May 10, 2007
For immediate release
The Home Office report on the likely costs of the UK Identity Cards Scheme issued today, reveals continuing problems with its ability to provide Parliament with timely and accurate estimates of the likely costs of the Scheme. In the report, it admits to having previously underestimated staffing costs of £460 million over ten years, while also having erroneously included costs of £510 million that should have been incurred by the Foreign and Commonwealth Office.
More worryingly, since the last cost report was issued the Identity and Passport Service has announced a radical redesign of the Scheme to reduce its risks and costs, but this redesign (which involves reusing existing Government investment in IT and dropping the use of IRIS scanning in the Scheme) appears to have had no noticeable effect on the overall costs of the Scheme.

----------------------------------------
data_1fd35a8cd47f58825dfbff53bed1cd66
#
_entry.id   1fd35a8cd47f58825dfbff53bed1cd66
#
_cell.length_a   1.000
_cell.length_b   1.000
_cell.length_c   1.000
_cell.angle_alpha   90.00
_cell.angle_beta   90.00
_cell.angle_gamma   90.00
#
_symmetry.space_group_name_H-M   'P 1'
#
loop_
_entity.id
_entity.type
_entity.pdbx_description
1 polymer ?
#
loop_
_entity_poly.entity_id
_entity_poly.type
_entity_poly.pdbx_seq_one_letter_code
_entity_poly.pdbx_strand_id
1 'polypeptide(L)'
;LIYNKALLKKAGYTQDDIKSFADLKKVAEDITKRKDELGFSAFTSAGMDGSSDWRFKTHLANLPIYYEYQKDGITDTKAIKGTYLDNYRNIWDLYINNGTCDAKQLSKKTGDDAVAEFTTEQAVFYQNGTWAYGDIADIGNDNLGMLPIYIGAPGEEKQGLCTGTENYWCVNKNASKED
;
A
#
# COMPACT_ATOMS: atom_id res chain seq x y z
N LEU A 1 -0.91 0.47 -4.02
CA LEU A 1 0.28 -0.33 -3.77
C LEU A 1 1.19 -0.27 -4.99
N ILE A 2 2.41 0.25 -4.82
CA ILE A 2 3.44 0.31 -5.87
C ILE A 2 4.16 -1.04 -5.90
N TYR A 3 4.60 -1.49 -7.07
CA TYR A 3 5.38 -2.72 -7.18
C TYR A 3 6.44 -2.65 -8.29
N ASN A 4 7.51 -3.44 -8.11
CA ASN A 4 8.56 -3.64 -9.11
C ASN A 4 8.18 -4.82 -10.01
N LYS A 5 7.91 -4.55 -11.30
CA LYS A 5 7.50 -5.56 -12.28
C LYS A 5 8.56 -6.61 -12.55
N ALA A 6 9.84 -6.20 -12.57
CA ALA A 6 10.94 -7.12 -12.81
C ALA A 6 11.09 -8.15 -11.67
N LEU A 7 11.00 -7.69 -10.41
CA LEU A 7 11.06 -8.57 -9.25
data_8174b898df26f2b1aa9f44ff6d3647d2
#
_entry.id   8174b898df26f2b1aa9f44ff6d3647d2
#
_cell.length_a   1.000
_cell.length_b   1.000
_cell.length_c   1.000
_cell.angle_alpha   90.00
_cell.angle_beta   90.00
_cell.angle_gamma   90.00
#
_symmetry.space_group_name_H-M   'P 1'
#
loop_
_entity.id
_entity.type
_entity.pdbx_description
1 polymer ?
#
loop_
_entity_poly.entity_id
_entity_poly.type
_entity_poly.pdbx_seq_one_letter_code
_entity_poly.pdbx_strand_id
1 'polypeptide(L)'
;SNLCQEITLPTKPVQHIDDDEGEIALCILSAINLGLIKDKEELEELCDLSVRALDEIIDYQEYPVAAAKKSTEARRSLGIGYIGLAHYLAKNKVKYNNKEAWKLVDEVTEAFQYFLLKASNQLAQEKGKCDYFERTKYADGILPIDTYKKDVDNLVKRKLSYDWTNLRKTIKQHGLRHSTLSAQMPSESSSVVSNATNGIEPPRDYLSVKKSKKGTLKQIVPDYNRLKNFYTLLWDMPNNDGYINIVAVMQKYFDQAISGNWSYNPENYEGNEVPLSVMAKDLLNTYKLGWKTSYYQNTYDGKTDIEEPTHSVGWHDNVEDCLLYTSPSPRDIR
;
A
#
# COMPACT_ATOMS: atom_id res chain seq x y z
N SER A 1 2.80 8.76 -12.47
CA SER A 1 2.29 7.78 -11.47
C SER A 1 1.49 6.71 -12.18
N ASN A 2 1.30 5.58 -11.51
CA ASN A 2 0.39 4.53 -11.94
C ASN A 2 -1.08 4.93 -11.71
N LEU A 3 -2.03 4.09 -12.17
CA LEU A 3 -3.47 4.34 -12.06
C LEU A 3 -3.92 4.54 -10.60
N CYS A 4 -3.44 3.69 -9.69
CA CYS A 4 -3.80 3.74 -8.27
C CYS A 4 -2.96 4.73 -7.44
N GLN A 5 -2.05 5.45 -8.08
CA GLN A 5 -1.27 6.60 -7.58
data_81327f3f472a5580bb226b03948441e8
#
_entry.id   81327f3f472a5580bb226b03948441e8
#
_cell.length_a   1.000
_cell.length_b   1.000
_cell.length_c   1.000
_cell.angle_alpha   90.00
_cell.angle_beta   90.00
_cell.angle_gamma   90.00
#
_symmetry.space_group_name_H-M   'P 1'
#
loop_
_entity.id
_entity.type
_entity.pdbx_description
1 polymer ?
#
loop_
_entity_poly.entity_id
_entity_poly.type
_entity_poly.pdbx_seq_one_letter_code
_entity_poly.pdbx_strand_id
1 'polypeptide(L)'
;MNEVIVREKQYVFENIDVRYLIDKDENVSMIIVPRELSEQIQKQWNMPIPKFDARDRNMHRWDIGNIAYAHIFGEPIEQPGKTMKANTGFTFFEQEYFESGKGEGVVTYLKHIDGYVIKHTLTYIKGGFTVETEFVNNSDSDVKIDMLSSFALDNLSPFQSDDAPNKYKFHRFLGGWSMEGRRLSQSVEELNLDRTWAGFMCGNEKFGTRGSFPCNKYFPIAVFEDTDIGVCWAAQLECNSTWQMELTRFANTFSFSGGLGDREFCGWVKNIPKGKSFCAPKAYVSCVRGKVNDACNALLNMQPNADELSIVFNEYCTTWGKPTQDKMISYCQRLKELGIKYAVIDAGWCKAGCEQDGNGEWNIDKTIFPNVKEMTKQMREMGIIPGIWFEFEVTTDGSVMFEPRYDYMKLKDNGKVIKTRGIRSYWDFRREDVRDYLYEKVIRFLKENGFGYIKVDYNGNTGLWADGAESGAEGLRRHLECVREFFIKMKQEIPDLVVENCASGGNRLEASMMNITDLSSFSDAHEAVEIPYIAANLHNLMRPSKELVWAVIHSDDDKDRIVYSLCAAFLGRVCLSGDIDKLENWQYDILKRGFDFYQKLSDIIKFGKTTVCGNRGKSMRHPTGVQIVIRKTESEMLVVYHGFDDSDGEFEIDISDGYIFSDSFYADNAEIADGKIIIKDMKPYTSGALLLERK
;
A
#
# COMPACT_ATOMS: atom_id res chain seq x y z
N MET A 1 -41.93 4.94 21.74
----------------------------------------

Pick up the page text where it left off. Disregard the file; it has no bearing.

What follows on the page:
Dr Edgar Whitley for the LSE Identity Project says: “Despite the Home Office’s best efforts to cut costs of the Scheme, the costs are still increasing. It is vital that Parliament uses the section 37 reports as they were originally intended, and undertakes an urgent, independent review of the progress with the Scheme at this time”.
A more detailed response to the report will be published by the LSE Identity Project shortly.
For LSE research and reports on identity policy please see http://identityproject.lse.ac.uk